There is no one “right” way to design a classroom. Classroom design is intentional and based on the learning experience you seek to create. We are proposing a thoughtful approach to design so that your physical space can be a support in helping you reach your educational objectives and increase student engagement and achievement. The learning environment should support your work, not hinder it. With a well-designed classroom, you can set the stage for a successful academic year and create an environment where both you and your students thrive.
By Christine and Tammy
As educators, we constantly strive to create an environment conducive to learning. The beginning of a new school year is the perfect opportunity to establish routines, create positive habits, declutter your physical space, and hone your tech skills. This blog post will guide you through these steps that form the foundation for a successful academic year.
Importance of Routines
Routines are crucial in creating a structure within which students can thrive. They enable efficient classroom management, smooth transitions, and foster positive team relationships. Regular routines like daily check-ins, making time for a break in the staff lounge, and scheduling time for trying new platforms and incorporating them into lessons can make a significant difference in your teaching experience.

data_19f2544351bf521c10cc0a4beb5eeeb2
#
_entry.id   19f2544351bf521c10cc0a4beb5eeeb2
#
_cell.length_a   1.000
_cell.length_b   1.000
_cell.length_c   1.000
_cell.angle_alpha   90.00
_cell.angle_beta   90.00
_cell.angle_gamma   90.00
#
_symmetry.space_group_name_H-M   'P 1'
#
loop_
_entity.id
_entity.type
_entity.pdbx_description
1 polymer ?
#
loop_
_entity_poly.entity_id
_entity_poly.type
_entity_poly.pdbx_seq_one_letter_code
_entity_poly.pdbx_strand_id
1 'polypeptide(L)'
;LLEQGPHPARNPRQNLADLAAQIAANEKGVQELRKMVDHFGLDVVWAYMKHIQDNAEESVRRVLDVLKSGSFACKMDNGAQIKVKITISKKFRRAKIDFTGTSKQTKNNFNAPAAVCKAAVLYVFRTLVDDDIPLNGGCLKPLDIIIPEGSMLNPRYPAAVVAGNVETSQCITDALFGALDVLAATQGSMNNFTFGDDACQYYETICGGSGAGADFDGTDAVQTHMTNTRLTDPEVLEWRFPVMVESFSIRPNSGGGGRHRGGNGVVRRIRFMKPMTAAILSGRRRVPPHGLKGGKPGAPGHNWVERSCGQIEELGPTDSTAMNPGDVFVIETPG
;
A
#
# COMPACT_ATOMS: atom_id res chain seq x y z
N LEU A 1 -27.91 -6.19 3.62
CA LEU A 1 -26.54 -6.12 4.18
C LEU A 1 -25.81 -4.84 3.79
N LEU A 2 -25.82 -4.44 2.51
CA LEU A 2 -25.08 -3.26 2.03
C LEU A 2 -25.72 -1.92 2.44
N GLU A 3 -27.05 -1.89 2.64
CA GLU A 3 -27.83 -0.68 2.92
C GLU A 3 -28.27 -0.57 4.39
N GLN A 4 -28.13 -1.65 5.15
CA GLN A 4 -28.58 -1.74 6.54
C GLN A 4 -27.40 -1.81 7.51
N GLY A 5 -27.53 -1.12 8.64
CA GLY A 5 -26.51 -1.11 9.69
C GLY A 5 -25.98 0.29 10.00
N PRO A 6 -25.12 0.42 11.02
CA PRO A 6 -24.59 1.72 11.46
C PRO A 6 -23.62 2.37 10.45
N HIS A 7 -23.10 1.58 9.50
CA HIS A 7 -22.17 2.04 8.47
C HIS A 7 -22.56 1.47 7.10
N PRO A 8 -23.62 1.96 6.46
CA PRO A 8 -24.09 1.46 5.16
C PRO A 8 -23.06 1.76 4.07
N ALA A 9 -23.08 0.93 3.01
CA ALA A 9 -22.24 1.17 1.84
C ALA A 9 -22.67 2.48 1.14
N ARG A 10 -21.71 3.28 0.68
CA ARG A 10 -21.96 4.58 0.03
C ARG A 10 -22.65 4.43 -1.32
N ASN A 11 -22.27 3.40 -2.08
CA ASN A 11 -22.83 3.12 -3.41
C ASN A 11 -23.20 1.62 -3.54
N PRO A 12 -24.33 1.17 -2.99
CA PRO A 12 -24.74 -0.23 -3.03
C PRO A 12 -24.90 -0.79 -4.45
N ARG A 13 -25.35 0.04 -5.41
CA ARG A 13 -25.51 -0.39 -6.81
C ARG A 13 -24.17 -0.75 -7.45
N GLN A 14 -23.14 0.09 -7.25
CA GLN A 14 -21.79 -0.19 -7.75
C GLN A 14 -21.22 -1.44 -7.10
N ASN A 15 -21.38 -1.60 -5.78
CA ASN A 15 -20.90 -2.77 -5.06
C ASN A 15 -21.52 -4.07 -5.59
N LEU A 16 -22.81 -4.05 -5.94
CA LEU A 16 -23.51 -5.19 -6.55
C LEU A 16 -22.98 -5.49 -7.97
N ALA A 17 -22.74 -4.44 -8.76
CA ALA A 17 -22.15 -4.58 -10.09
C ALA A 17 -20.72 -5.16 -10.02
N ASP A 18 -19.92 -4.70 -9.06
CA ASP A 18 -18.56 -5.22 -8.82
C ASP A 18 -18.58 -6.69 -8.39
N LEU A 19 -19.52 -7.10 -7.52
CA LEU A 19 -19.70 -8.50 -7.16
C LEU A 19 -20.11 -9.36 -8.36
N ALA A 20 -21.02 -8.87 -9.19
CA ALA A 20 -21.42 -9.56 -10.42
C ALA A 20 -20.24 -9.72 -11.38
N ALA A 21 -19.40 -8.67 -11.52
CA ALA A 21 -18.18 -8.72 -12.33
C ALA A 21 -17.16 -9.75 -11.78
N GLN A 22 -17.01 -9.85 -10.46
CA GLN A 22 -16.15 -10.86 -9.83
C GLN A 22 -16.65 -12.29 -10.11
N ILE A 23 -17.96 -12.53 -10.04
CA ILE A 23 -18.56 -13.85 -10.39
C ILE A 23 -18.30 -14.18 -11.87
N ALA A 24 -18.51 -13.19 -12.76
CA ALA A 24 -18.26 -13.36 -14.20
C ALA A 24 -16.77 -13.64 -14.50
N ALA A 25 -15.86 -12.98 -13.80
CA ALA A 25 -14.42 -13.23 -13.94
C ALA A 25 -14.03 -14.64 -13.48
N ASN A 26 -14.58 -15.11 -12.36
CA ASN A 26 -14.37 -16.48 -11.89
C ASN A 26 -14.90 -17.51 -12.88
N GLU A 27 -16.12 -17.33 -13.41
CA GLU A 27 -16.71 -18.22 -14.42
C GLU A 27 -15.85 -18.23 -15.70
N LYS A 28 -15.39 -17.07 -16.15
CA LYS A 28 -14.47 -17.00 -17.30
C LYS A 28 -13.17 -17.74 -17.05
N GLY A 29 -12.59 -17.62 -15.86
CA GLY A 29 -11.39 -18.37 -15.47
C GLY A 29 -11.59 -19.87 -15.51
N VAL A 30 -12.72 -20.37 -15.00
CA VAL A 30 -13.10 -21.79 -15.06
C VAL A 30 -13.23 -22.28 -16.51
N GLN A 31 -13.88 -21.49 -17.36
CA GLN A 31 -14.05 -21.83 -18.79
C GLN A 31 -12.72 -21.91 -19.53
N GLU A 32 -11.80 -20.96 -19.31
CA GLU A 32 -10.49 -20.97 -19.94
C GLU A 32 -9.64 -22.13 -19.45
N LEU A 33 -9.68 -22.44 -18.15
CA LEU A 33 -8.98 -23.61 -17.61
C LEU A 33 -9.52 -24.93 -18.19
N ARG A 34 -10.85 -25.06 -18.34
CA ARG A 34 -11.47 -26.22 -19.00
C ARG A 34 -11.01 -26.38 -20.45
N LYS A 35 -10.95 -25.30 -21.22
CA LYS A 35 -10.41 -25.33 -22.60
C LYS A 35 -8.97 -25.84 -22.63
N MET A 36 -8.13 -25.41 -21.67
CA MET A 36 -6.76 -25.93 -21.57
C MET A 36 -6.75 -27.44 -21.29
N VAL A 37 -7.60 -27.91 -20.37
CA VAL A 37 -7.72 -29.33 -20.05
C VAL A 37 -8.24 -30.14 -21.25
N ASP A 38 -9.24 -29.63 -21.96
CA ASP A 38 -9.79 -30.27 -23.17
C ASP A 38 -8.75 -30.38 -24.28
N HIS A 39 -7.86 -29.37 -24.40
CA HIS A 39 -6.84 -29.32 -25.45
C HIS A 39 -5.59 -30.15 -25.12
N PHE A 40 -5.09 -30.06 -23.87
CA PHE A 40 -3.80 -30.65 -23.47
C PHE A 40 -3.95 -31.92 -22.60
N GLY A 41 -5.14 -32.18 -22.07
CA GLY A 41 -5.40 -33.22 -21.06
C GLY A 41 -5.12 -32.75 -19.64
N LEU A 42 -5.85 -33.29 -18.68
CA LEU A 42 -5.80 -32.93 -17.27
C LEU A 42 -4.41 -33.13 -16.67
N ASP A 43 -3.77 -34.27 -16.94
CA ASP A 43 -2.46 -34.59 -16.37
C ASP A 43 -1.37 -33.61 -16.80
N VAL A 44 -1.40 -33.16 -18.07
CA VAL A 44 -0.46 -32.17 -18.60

Creating Positive Habits
Developing habits that align with your priorities is essential. Remember, it takes more than two months to build a new habit, so persistence is key. Various strategies like habit stacking, chunking your habits, and having an accountability partner can facilitate the process. These habits not only keep you pared down but also help to save time.
Decluttering Your Physical Space
Decluttering your physical space is another crucial aspect of setting up for success. A clean, organized environment enhances focus and productivity. You can start by taking inventory of your space, organizing pick-up events, and developing strategies to manage reluctance. Remember the Triple P's: Purpose, Priorities, Pare Down. This approach can make the process of decluttering manageable and effective.